Amazon, one of the last tech giants to bring out health and fitness products for consumers, has finally stepped into the ring.
The company just announced its foray into health and fitness tracking with Halo, a service that combines hardware in the familiar form of a wrist-worn tracker with powerful AI software programs and an app dashboard. Instead of focusing on tracking individual activities with instant feedback on the wrist, the Fitbit trackers, or even the Apple Watch, the service aims to be more explicit in helping users monitor their overall health by analyzing data to determine longer-term patterns detect. For this reason, Amazon sells Halo not just as a standalone device, but as a service: most of the performance is in the software.
If there was any comparison for Amazon Halo and everything else out there, it would be the whoop strap. The screen-free high-performance wearable loved by serious athletes switched to a subscription model in 201
The Halo Band
The actual hardware behind Amazon Halo isn’t impressive at first glance. The band seems small and like the Whoop doesn’t have a screen. In a preview for the press before the launch, the spokesmen for Amazon emphasized that the lack of a screen was a deliberate design decision in order to limit the distraction for the wearer. There are sensors, however – an accelerometer, a temperature sensor, and a heart rate monitor, as well as two microphones. The band is designed to be worn around the clock, so it is waterproof. The company estimates the battery life is one week.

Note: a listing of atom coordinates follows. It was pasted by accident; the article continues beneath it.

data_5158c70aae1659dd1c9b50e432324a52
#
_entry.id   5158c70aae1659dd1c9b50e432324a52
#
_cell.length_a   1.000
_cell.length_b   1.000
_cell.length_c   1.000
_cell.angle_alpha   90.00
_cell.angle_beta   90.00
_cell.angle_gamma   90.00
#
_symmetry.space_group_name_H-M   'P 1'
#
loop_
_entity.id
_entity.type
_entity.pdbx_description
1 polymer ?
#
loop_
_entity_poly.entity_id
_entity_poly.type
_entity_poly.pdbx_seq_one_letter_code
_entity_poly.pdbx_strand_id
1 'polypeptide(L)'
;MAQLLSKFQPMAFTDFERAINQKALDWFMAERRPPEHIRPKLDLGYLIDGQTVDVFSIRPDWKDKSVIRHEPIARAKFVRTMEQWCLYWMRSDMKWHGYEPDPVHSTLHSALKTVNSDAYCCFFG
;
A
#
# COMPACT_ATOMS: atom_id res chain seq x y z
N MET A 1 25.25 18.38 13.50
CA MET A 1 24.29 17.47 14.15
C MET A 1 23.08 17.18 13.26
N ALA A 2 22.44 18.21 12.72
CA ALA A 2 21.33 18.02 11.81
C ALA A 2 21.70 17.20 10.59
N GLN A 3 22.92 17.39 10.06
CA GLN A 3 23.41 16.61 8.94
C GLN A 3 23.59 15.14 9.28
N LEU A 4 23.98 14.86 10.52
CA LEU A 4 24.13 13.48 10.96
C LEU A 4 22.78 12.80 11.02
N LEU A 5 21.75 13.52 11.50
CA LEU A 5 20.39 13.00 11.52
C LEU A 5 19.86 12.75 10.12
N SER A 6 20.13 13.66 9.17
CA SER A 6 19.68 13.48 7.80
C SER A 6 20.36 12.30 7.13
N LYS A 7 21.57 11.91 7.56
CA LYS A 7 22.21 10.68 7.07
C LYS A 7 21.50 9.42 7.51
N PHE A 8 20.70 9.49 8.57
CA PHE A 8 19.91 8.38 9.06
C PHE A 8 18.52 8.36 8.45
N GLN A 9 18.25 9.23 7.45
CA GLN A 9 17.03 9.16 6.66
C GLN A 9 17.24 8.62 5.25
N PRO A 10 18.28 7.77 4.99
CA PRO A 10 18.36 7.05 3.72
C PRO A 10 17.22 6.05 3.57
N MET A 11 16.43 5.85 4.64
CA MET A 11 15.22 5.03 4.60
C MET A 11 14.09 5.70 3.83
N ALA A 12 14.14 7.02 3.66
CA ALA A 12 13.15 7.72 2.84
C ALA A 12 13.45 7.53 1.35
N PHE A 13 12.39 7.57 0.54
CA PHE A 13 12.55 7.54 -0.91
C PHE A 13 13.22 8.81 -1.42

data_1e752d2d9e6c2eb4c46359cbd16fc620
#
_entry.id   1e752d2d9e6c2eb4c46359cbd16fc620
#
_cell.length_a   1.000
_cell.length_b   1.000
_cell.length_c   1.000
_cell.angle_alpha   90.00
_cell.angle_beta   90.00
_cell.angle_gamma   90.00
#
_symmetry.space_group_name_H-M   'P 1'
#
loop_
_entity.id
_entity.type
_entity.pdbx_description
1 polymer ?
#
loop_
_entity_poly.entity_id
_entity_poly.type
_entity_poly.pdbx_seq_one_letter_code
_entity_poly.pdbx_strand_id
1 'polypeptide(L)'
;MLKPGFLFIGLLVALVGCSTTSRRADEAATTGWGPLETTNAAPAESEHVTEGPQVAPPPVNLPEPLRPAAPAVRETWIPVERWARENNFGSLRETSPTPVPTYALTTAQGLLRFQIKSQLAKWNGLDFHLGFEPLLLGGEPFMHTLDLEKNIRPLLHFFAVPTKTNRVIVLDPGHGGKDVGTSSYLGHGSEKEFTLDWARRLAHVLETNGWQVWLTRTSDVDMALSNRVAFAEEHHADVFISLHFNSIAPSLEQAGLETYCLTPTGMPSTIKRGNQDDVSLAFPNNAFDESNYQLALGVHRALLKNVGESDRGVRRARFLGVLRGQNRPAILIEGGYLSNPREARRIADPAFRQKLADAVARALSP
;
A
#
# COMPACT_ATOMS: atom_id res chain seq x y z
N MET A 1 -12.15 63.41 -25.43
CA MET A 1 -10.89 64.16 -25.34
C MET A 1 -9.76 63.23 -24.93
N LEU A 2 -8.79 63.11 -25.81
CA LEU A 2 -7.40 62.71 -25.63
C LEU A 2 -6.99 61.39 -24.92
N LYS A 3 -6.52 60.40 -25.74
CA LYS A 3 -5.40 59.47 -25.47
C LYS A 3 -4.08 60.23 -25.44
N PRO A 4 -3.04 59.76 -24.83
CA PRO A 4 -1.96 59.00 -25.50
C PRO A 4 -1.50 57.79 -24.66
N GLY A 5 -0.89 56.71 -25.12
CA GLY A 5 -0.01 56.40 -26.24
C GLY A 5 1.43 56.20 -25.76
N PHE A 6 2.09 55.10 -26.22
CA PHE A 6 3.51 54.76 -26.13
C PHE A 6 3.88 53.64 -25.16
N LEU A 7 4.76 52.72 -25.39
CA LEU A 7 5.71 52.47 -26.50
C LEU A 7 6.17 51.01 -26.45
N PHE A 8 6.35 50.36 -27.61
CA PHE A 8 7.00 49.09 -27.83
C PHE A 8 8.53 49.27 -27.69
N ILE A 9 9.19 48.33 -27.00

To launch, there are three fabric strap options for subscribers to the service, with a number of silicone sports straps sold separately.
Halo users go beyond simply counting steps with the service. Amazon is promoting a smart activity tracking feature that goes beyond simply counting an ancient move toward any destination. Instead, Halos software uses the reward recipients’ activities differently depending on their duration and intensity, and even subtracts points for sitting time (outside of sleep). . There is also sleep tracking with a score to measure the quality of your rest.
The most intriguing feature, however, might be a body fat measurement tool that Amazon claims is “as accurate as the methods a doctor would use,” and it with a DXA scan (sometimes called a DEXA scan) too to compare. This type of procedure is expensive and requires special equipment. However, Amazon claims that you only need a few photos for measurement.
This is getting technical, but the company relies on its AI expertise, particularly its machine learning and computer vision technologies, to calculate the estimates. Amazon wouldn’t reveal exactly how it made sure the feature was as accurate as DXA. That remains to be seen. The company also claims that users can control privacy settings for any images used in the process, and all photos are automatically deleted from the cloud after processing.
Finally, a “tone” opt-in uses microphone recording language to analyze the wearer’s voice. Even small bits of conversation can be analyzed using machine learning software to give the wearer a better idea of the effects of their communication with others and to provide feedback on mood and emotional wellbeing. Again, Amazon claims that all recordings on the user’s phones are processed, deleted after processing, and never uploaded to the cloud.
Along with these features, users can try Labs, a kind of wellness initiative from Halo experts and partner brands like the American Heart Association, Harvard Health Publishing, and the Mayo Clinic. The integration allows Halo users to share data with Weight Watchers, John Hancock, and Cerner.
Halo launches today for $ 65, including a six-month membership in the service. After this period, the service will cost $ 4 per month. After the early access time, the band and six months of service cost $ 99.
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